In 2013, my article "13 Things Mentally Strong People Don't Do" was read by millions of people in just a couple of days. Then, Forbes.com reran my list and it became their most viral article of all time, with another 10 million views.
My list was featured by major media outlets, like Business Insider, The Huffington Post, Success, and Psychology Today. It was also referenced by radio personalities, like Rush Limbaugh, and mainstream news shows across the globe, like CNN Indonesia.
But I wasn't even a "real" writer. I was a psychotherapist and a college psychology instructor. I'd only started writing articles as a way to earn extra income after my husband passed away.
I was thrilled so many people around the world were interested in mental strength. But I also knew my article would fade from the limelight, and regaining readers' interest was going to be a major feat.
Here's how I turned that viral article into a viable business:
1. I hustled.
To say I was unprepared for the viral superstorm is an understatement. I had a bare bones website and scarce social-media presence.
So while it was tempting to sit back and watch my article spread like wildfire (every time I refreshed the screen it was read 10,000 more times), there wasn't any time to waste. My inbox was flooded with questions, comments, and interview requests, and I had to hustle.
In addition to updating my Web presence, I also had to get some professional headshots taken. Forbes requested a photo of me and I had to choose between a selfie and a wedding photo.
I opted for a cropped wedding photo, which wasn't the most professional looking picture in the world but it did the trick until I was able to get some headshots taken with a photographer.
2. I started to build a platform.
Mental strength was something I talked about in my therapy office on a regular basis, but this was the first article I'd written on the subject. But clearly, people wanted to know more.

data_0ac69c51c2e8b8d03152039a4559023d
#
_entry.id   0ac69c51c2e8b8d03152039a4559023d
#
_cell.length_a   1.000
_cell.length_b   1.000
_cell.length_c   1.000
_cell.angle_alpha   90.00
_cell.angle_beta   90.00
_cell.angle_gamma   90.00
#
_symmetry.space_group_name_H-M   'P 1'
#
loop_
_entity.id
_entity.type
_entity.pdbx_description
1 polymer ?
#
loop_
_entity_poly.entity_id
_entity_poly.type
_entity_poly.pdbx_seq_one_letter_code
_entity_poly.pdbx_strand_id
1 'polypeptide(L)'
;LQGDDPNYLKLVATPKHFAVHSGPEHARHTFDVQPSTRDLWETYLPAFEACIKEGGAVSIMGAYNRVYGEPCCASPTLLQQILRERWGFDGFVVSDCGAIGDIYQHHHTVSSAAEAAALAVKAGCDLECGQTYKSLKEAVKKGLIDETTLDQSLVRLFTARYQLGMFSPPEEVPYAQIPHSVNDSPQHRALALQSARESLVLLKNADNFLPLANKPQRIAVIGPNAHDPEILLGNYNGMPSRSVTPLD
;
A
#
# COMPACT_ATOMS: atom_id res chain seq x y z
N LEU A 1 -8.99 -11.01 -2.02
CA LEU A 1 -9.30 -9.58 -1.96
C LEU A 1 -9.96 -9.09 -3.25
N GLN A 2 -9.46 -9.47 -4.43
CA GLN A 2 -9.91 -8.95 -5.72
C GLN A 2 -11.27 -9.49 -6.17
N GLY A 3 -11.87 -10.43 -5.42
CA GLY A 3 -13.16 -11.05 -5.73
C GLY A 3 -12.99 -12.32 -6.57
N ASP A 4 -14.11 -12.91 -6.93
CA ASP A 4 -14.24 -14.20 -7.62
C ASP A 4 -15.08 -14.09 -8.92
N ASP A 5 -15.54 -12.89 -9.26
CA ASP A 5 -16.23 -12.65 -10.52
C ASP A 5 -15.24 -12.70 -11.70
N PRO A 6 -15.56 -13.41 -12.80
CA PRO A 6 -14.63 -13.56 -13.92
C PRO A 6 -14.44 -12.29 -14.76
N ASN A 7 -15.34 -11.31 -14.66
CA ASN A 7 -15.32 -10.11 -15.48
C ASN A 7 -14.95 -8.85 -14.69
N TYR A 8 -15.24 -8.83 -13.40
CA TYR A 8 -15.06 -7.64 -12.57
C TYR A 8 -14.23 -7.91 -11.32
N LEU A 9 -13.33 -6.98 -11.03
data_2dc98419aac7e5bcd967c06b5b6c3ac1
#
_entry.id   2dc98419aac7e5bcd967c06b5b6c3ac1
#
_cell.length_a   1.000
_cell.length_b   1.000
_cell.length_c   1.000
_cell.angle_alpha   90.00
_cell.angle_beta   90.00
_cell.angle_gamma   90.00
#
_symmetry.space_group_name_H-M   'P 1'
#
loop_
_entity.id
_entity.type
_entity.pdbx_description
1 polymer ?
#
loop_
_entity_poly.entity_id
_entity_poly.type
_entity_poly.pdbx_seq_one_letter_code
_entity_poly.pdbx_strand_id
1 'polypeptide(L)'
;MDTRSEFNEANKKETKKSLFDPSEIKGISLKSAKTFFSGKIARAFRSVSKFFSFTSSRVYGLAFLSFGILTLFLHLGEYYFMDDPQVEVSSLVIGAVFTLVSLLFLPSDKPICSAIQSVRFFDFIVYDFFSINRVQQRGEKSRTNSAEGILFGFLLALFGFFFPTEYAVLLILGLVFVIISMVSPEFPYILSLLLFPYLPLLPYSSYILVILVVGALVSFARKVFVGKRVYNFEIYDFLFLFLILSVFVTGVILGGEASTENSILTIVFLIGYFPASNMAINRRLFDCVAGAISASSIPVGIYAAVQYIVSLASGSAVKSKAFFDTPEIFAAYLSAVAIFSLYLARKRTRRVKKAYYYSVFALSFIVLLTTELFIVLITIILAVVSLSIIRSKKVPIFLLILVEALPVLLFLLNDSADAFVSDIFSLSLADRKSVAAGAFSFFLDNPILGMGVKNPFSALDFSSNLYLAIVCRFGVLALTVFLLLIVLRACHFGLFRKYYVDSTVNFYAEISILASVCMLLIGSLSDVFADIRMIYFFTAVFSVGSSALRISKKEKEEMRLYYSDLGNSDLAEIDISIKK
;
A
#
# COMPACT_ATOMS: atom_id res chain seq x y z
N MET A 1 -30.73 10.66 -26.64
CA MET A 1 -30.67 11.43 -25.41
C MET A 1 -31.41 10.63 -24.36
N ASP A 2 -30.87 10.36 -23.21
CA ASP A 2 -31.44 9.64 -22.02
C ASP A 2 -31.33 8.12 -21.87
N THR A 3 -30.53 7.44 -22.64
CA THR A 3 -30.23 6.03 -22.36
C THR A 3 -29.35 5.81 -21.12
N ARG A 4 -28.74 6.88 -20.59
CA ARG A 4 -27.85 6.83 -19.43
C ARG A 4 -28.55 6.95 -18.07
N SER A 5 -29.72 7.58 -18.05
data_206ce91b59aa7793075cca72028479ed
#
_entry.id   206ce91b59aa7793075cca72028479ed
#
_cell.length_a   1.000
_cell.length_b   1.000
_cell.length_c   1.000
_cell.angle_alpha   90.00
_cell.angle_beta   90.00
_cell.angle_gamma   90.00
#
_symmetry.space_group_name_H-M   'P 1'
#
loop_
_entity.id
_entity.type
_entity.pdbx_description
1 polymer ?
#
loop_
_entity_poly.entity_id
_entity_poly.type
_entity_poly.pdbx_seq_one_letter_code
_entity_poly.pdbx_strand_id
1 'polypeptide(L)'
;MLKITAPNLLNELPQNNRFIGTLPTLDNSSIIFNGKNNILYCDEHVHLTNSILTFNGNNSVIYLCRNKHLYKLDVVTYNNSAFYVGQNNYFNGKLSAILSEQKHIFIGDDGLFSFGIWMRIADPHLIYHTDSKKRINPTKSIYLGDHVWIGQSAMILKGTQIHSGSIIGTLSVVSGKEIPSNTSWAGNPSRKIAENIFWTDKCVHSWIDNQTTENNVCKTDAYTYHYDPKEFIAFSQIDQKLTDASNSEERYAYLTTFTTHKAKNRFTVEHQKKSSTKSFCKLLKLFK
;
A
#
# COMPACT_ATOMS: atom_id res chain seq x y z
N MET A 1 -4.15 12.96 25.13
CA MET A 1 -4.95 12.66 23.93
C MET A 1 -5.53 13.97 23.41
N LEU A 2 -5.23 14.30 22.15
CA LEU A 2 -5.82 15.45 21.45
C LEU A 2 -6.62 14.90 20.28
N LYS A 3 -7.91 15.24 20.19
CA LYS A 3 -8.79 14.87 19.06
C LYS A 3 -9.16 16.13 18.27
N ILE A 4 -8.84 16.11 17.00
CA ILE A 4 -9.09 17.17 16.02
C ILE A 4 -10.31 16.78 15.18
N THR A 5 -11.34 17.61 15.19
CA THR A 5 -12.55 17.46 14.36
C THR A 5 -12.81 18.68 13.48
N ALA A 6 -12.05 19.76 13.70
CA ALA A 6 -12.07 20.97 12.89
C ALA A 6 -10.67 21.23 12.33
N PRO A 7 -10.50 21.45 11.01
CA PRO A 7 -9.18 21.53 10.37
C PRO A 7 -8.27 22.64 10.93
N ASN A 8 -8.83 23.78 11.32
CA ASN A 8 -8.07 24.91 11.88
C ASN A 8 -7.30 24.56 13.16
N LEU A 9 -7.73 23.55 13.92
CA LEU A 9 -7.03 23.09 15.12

I wrote a guest post for Forbes about mental strength exercises and I started talking about mental strength on social media.
I contacted the influencers who were sharing my article. Reaching out to the Olympic athletes, political figures, and celebrities who were helping me spread the word on social media helped me grow my almost-nonexistent social-media presence.
3. I turned my article into a book.
I never set out to write a book. But in the midst of the viral sensation, a literary agent called me and suggested I write one.
I spent the next few weeks working almost nonstop to get my proposal together so my literary agent could submit my idea to publishers. Within about six weeks of writing the article, I had a book deal with one of the world's largest publishers.
I devoted the next few months to turning my 600-word article into a full-length manuscript. For the first time, I shared my personal story behind why I wrote the article in the first place, and I expanded upon the exercises that build mental strength. Within a year, my book, also called 13 Things Mentally Strong People Don't Do, went on sale.
4. I started giving speeches.
As a social worker, I've given talks to small groups on issues like domestic violence or how to recognize the symptoms of ADHD in children. But I'd never been on a big stage in front of hundreds--or thousands--of people.